Spanish supermarket chain Mercadona has written the latest chapter in Spain’s long list of food faux pas by selling two vacuum sealed fried eggs for €1.80.

That’s around the same price as buying a dozen uncooked eggs in Spain, but it’s not the price which has upset most Spaniards, rather the fact that something as simple and quick as cooking a couple of huevos in the frying pan is deemed too laborious and time consuming for some shoppers, according to Mercadona at least. 

The label on the packaging states “put in the microwave for 45 seconds”.

One tweet that has gone viral typifies the response of many Spaniards to this bizarre supermarket offering. “We are going to hell”, wrote Dr Elena Casado Pineda along with a photo of the packaged eggs.

Another user who posted a video of himself petrified under his bed covers, said “Mercadona selling fried eggs is the beginning of the end”’.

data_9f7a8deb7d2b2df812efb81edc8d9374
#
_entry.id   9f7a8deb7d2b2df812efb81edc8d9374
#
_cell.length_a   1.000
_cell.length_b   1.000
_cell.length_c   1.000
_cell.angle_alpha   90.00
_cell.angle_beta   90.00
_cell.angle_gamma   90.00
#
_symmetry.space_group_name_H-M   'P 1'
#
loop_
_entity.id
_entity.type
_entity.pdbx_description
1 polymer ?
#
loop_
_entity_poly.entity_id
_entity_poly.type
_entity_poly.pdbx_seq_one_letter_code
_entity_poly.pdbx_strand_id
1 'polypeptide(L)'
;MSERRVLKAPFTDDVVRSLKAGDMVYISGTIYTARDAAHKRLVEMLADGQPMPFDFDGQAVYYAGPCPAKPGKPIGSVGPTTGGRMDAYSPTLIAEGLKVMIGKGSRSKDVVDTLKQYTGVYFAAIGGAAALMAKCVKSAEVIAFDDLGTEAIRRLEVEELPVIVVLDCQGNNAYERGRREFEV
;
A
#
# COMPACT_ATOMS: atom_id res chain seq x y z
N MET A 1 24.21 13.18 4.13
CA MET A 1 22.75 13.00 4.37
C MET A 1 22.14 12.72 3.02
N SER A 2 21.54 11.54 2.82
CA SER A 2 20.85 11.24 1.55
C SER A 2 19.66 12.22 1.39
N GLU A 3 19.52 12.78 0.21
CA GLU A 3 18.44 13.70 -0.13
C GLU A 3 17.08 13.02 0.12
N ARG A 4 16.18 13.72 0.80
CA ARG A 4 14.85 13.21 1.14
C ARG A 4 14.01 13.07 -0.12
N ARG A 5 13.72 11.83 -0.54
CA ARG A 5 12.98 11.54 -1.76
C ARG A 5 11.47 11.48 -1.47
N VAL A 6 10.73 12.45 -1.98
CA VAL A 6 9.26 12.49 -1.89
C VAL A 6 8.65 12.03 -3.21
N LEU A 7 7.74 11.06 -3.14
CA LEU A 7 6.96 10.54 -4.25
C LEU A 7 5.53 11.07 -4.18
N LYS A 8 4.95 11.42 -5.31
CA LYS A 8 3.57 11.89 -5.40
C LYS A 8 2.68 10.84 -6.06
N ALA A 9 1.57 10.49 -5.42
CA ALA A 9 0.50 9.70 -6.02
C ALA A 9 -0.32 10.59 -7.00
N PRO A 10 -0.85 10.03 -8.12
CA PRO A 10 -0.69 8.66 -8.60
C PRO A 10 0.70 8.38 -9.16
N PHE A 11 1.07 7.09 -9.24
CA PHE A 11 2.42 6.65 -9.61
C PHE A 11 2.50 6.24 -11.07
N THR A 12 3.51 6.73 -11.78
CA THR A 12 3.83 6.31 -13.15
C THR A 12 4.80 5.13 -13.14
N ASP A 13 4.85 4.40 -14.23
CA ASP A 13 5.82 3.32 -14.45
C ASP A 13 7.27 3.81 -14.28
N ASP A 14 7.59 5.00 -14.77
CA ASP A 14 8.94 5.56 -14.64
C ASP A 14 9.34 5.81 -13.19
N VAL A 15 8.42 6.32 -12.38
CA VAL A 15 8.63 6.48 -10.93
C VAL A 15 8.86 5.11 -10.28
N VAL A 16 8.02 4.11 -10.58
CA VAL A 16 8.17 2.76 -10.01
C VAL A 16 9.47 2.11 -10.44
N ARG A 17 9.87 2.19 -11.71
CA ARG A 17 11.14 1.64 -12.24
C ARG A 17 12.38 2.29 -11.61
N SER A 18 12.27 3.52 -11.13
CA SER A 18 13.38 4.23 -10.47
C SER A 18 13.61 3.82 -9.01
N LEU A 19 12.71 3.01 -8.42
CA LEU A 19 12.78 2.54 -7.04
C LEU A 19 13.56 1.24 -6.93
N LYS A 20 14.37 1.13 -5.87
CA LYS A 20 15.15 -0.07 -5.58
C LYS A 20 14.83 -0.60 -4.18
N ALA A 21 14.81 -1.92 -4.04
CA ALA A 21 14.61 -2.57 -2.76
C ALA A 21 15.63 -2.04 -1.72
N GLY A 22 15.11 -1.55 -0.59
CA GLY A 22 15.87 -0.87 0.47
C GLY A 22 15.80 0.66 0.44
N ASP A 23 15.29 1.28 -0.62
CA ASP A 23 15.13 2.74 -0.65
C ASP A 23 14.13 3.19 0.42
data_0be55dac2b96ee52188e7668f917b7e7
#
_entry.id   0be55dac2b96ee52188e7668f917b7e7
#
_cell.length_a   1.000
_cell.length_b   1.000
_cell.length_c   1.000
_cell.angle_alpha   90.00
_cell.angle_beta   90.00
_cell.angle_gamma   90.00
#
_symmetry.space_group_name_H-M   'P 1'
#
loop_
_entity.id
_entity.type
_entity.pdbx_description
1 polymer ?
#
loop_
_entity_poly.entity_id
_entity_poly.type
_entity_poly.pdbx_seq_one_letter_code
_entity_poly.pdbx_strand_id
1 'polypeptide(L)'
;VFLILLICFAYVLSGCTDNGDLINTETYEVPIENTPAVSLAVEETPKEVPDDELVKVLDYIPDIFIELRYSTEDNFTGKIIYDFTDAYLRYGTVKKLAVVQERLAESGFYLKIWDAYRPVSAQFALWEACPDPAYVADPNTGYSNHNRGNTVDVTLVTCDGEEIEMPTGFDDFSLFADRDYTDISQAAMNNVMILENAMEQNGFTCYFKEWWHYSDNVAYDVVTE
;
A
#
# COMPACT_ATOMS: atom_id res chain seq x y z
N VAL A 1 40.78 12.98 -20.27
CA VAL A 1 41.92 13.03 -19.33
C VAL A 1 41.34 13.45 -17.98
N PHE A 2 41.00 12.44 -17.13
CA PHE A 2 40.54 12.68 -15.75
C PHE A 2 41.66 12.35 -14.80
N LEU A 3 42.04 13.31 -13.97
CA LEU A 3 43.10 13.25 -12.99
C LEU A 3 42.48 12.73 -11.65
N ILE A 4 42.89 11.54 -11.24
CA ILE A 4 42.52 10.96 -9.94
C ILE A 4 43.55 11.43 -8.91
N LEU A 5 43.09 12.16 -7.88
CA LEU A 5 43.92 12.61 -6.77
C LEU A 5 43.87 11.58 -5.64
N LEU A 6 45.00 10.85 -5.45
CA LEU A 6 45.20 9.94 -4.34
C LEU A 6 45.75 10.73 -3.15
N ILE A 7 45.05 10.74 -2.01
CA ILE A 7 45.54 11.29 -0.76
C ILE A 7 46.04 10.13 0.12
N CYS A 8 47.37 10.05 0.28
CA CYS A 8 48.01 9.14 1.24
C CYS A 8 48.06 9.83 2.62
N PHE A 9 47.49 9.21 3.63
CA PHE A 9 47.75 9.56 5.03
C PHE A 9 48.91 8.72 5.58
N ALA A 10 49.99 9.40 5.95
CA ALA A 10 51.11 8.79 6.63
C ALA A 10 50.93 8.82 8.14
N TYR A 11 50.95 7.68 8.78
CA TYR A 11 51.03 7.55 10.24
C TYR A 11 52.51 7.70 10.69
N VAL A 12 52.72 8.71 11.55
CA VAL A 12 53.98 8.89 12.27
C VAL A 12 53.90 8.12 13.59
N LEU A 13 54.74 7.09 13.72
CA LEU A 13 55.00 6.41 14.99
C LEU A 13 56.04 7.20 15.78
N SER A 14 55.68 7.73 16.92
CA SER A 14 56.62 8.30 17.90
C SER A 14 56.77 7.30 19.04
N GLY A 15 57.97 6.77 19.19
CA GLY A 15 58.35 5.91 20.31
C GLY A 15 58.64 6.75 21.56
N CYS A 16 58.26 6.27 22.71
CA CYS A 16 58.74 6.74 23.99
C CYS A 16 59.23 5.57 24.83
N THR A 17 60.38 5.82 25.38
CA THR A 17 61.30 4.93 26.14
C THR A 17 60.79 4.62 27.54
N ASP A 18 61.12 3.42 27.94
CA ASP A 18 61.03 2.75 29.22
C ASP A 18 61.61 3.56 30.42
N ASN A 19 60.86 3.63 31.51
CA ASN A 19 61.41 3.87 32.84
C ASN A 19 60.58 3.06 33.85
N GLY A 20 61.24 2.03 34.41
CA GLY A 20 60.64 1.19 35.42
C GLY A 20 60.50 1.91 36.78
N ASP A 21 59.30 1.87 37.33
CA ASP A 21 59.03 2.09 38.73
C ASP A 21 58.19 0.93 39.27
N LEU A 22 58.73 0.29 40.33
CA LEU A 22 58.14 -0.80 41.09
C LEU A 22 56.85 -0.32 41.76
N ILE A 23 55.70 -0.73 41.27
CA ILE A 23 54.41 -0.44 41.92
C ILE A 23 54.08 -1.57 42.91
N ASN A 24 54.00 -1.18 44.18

Several others have taken to TikTok to review Mercadona’s divisive eggs. “It tastes like an egg, even though one made at home is much better, obviously,” concluded one young influencer.

Eggs are after all a staple food product in the Spanish diet and essential for classic dishes such as the tortilla de patatas (Spanish potato omelette) and revueltos (scrambled eggs with other food mixed in).

Numerous Spanish media outlets have also covered ‘egg-gate’. La Sexta TV interviewed a nutritionist to get an expert opinion on Mercadona’s fried eggs and evaluate their pros and cons.

Others have highlighted the repulsion of a large part of the Spanish population, some stressing that Mercadona aren’t the first to engage in such lazy and wasteful food offerings as Carrefour sells pre-peeled and dissected tangerines.